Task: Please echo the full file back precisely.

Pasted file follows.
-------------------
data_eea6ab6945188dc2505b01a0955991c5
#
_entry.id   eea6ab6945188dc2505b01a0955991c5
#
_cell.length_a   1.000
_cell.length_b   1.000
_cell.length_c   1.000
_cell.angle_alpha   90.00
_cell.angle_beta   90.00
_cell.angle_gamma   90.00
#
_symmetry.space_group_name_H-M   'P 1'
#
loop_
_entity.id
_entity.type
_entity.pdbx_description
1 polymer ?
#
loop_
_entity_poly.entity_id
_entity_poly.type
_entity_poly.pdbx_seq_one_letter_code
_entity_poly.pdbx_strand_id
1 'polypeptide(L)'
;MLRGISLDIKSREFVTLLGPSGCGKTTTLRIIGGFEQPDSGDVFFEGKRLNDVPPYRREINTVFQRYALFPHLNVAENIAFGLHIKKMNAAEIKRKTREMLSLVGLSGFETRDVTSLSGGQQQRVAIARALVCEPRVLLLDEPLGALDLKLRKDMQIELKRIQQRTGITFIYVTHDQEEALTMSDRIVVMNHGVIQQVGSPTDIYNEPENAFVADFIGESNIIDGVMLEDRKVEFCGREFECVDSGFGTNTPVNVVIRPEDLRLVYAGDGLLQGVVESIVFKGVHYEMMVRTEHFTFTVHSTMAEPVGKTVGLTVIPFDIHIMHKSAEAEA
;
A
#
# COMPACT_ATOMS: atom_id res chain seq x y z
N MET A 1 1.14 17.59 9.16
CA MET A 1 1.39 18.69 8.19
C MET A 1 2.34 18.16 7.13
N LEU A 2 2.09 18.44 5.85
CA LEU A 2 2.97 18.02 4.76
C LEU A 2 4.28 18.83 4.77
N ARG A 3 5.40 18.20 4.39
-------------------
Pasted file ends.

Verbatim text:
data_eea6ab6945188dc2505b01a0955991c5
#
_entry.id   eea6ab6945188dc2505b01a0955991c5
#
_cell.length_a   1.000
_cell.length_b   1.000
_cell.length_c   1.000
_cell.angle_alpha   90.00
_cell.angle_beta   90.00
_cell.angle_gamma   90.00
#
_symmetry.space_group_name_H-M   'P 1'
#
loop_
_entity.id
_entity.type
_entity.pdbx_description
1 polymer ?
#
loop_
_entity_poly.entity_id
_entity_poly.type
_entity_poly.pdbx_seq_one_letter_code
_entity_poly.pdbx_strand_id
1 'polypeptide(L)'
;MLRGISLDIKSREFVTLLGPSGCGKTTTLRIIGGFEQPDSGDVFFEGKRLNDVPPYRREINTVFQRYALFPHLNVAENIAFGLHIKKMNAAEIKRKTREMLSLVGLSGFETRDVTSLSGGQQQRVAIARALVCEPRVLLLDEPLGALDLKLRKDMQIELKRIQQRTGITFIYVTHDQEEALTMSDRIVVMNHGVIQQVGSPTDIYNEPENAFVADFIGESNIIDGVMLEDRKVEFCGREFECVDSGFGTNTPVNVVIRPEDLRLVYAGDGLLQGVVESIVFKGVHYEMMVRTEHFTFTVHSTMAEPVGKTVGLTVIPFDIHIMHKSAEAEA
;
A
#
# COMPACT_ATOMS: atom_id res chain seq x y z
N MET A 1 1.14 17.59 9.16
CA MET A 1 1.39 18.69 8.19
C MET A 1 2.34 18.16 7.13
N LEU A 2 2.09 18.44 5.85
CA LEU A 2 2.97 18.02 4.76
C LEU A 2 4.28 18.83 4.77
N ARG A 3 5.40 18.20 4.39